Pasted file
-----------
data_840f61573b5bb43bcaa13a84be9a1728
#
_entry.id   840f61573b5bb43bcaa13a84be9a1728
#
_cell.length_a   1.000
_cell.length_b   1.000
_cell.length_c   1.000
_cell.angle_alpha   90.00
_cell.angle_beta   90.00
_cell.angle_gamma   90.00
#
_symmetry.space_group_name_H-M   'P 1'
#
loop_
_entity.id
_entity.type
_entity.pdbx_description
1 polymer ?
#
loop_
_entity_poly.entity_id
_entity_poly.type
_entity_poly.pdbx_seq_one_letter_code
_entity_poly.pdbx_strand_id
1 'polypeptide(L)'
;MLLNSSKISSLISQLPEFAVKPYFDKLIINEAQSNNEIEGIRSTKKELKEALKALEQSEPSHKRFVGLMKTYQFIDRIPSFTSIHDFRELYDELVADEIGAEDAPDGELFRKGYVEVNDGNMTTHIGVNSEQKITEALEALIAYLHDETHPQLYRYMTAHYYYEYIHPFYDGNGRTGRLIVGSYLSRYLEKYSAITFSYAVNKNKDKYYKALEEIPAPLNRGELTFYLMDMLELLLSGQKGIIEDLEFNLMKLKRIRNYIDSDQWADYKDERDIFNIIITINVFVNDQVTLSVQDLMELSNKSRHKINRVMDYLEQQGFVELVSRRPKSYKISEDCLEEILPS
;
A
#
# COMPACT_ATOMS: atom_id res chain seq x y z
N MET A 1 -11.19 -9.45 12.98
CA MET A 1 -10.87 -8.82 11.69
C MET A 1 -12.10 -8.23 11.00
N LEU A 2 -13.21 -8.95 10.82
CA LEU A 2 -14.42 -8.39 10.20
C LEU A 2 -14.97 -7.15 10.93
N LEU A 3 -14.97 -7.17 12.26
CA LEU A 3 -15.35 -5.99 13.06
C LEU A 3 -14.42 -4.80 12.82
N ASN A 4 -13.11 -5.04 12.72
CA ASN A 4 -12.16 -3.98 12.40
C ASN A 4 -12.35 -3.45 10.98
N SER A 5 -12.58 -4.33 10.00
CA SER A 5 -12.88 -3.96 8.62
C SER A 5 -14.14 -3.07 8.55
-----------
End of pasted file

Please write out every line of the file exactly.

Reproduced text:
data_840f61573b5bb43bcaa13a84be9a1728
#
_entry.id   840f61573b5bb43bcaa13a84be9a1728
#
_cell.length_a   1.000
_cell.length_b   1.000
_cell.length_c   1.000
_cell.angle_alpha   90.00
_cell.angle_beta   90.00
_cell.angle_gamma   90.00
#
_symmetry.space_group_name_H-M   'P 1'
#
loop_
_entity.id
_entity.type
_entity.pdbx_description
1 polymer ?
#
loop_
_entity_poly.entity_id
_entity_poly.type
_entity_poly.pdbx_seq_one_letter_code
_entity_poly.pdbx_strand_id
1 'polypeptide(L)'
;MLLNSSKISSLISQLPEFAVKPYFDKLIINEAQSNNEIEGIRSTKKELKEALKALEQSEPSHKRFVGLMKTYQFIDRIPSFTSIHDFRELYDELVADEIGAEDAPDGELFRKGYVEVNDGNMTTHIGVNSEQKITEALEALIAYLHDETHPQLYRYMTAHYYYEYIHPFYDGNGRTGRLIVGSYLSRYLEKYSAITFSYAVNKNKDKYYKALEEIPAPLNRGELTFYLMDMLELLLSGQKGIIEDLEFNLMKLKRIRNYIDSDQWADYKDERDIFNIIITINVFVNDQVTLSVQDLMELSNKSRHKINRVMDYLEQQGFVELVSRRPKSYKISEDCLEEILPS
;
A
#
# COMPACT_ATOMS: atom_id res chain seq x y z
N MET A 1 -11.19 -9.45 12.98
CA MET A 1 -10.87 -8.82 11.69
C MET A 1 -12.10 -8.23 11.00
N LEU A 2 -13.21 -8.95 10.82
CA LEU A 2 -14.42 -8.39 10.20
C LEU A 2 -14.97 -7.15 10.93
N LEU A 3 -14.97 -7.17 12.26
CA LEU A 3 -15.35 -5.99 13.06
C LEU A 3 -14.42 -4.80 12.82
N ASN A 4 -13.11 -5.04 12.72
CA ASN A 4 -12.16 -3.98 12.40
C ASN A 4 -12.35 -3.45 10.98
N SER A 5 -12.58 -4.33 10.00
CA SER A 5 -12.88 -3.96 8.62
C SER A 5 -14.14 -3.07 8.55